Subscribe

Through the wonders of modern telegraphy, you may now receive updates from this site in your electro-mailbox. Simply enter your email address below:


Or subscribe via RSS.

Chili Cook-off Judge

Tuesday, September 6, 2011
Recently, we've been corresponding with Gina Hyams, who is working on a project involving chili cook-offs. It reminded us that we once acted as a judge in one of these traveling side shows (we almost typed "floating crap game," but thought better of it -- for reasons that might become obvious later). We had this opportunity because of the intercession of Chef Jim Heywood, known far and wide as the purveyor of Big Jim's Hogbreath Chili. Jim is so renowned that Paul Bocuse once referred to him as LE ROI DU CHILI.
(and yes, before you ask, great chefs DO speak in All Caps)

We could go on for some time about Big Jim, but this is a family-oriented site (OK, vaguely family-oriented). Big Jim's language, while colorful and extremely amusing, is not well-suited for the kind of dignified audience that frequents these pages.

After our judicial experience, we jotted down some notes -- so that anyone who was curious about the inside workings of these events, or might even be considering participating in one, could make a more informed decision. Those jottings follow, forthwith.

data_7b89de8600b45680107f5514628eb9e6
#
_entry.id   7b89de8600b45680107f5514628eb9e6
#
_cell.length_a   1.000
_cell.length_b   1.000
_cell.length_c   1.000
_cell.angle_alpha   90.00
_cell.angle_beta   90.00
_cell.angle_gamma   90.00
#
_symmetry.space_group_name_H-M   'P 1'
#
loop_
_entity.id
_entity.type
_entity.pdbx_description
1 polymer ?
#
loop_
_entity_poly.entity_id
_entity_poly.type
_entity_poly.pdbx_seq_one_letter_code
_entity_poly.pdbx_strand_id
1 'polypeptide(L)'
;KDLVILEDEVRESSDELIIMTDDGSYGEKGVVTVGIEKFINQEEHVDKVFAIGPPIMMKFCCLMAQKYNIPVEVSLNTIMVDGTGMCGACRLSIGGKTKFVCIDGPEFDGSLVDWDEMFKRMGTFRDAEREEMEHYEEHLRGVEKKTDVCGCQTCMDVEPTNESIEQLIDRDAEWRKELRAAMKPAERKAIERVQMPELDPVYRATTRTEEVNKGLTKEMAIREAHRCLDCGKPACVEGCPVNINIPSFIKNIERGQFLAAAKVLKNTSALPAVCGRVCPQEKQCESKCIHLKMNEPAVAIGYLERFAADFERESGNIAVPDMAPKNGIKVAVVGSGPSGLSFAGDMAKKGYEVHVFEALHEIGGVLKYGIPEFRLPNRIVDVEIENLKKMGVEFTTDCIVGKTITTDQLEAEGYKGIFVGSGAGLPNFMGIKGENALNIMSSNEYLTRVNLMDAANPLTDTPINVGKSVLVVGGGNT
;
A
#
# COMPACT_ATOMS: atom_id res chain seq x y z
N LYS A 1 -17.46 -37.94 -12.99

__________


Beer is free for judges -- a keg from a local microbrewery was provided. This, no doubt, is supposed to ensure the proper judicial objectivity. There was some idle talk about "cleansing the palate," but everyone seemed to understand that this smokescreen was used in approximately the same manner in which incumbents talk about term limits.

The actual judging was simple: First, judges were not allowed to eat chili before the judging (this is so that they can actually stand the stuff). There were thirty-five little numbered buckets o' chili, divided between two tables. Each judge got a score sheet. The chili was anonymous; the ballots were not. Irate chili-cooks may track down any judge at their leisure and wreck what vengeance they will.

Anyway, the judges write down their impressions: "too greasy," "too salty," "habaneros, while piquant, are not classic," "meat cut irregularly" -- note that ground meat or beans are automatic disqualifiers -- "too soupy," "too dry," "off color," "only a gender-challenged Yankee (or someone from Cincinnati) would be foolish enough to add cinnamon to chili," "smells strangely of burning rubber," and "what the hell is that kiwi doin' in there?" -- refined analysis of that sort.

We circled the tables a coupla' times, being careful not to actually retch over the bad ones. Supposedly, this was meant to avoid influencing the other judges -- but it was really so that we would not be alone in the emergency room for the post-game show. At the end, the judges indicated (at the bottom of the form, between the grease stains) which three they disliked least.

That's all there was to it -- except to stop for a bit more palate-cleansing, and bolt for the Port-o-sans, upending the occasional baby buggy, as necessary.

0 Comments:

Post a Comment

Subscribe to Post Comments [Atom]

The Libro-Emporium

Doorstops and lavatory entertainments abound in our book store.